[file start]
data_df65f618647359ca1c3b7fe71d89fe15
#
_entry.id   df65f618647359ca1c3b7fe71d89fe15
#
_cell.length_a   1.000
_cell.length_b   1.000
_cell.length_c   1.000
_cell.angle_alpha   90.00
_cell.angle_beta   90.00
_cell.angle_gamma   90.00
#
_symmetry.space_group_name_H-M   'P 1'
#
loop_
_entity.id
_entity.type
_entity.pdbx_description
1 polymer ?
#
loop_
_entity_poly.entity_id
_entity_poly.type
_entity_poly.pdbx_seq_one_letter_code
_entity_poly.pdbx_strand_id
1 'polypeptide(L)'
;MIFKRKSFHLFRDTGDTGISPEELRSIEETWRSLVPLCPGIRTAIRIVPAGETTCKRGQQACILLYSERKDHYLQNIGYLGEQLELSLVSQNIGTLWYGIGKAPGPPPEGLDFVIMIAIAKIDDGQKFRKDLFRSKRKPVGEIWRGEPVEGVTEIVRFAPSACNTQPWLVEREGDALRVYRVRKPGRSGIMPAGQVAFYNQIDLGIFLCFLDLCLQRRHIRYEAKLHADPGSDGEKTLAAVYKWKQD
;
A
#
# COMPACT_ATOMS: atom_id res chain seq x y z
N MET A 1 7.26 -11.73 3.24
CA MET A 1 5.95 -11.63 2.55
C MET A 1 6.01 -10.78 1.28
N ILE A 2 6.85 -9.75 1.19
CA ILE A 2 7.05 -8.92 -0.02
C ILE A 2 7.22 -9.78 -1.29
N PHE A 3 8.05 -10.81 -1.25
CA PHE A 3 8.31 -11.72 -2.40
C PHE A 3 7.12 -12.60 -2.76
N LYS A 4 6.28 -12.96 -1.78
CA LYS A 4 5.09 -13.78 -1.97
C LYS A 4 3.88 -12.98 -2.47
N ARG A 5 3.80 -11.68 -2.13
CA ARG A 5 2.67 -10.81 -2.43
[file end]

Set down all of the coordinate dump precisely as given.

data_df65f618647359ca1c3b7fe71d89fe15
#
_entry.id   df65f618647359ca1c3b7fe71d89fe15
#
_cell.length_a   1.000
_cell.length_b   1.000
_cell.length_c   1.000
_cell.angle_alpha   90.00
_cell.angle_beta   90.00
_cell.angle_gamma   90.00
#
_symmetry.space_group_name_H-M   'P 1'
#
loop_
_entity.id
_entity.type
_entity.pdbx_description
1 polymer ?
#
loop_
_entity_poly.entity_id
_entity_poly.type
_entity_poly.pdbx_seq_one_letter_code
_entity_poly.pdbx_strand_id
1 'polypeptide(L)'
;MIFKRKSFHLFRDTGDTGISPEELRSIEETWRSLVPLCPGIRTAIRIVPAGETTCKRGQQACILLYSERKDHYLQNIGYLGEQLELSLVSQNIGTLWYGIGKAPGPPPEGLDFVIMIAIAKIDDGQKFRKDLFRSKRKPVGEIWRGEPVEGVTEIVRFAPSACNTQPWLVEREGDALRVYRVRKPGRSGIMPAGQVAFYNQIDLGIFLCFLDLCLQRRHIRYEAKLHADPGSDGEKTLAAVYKWKQD
;
A
#
# COMPACT_ATOMS: atom_id res chain seq x y z
N MET A 1 7.26 -11.73 3.24
CA MET A 1 5.95 -11.63 2.55
C MET A 1 6.01 -10.78 1.28
N ILE A 2 6.85 -9.75 1.19
CA ILE A 2 7.05 -8.92 -0.02
C ILE A 2 7.22 -9.78 -1.29
N PHE A 3 8.05 -10.81 -1.25
CA PHE A 3 8.31 -11.72 -2.40
C PHE A 3 7.12 -12.60 -2.76
N LYS A 4 6.28 -12.96 -1.78
CA LYS A 4 5.09 -13.78 -1.97
C LYS A 4 3.88 -12.98 -2.47
N ARG A 5 3.80 -11.68 -2.13
CA ARG A 5 2.67 -10.81 -2.43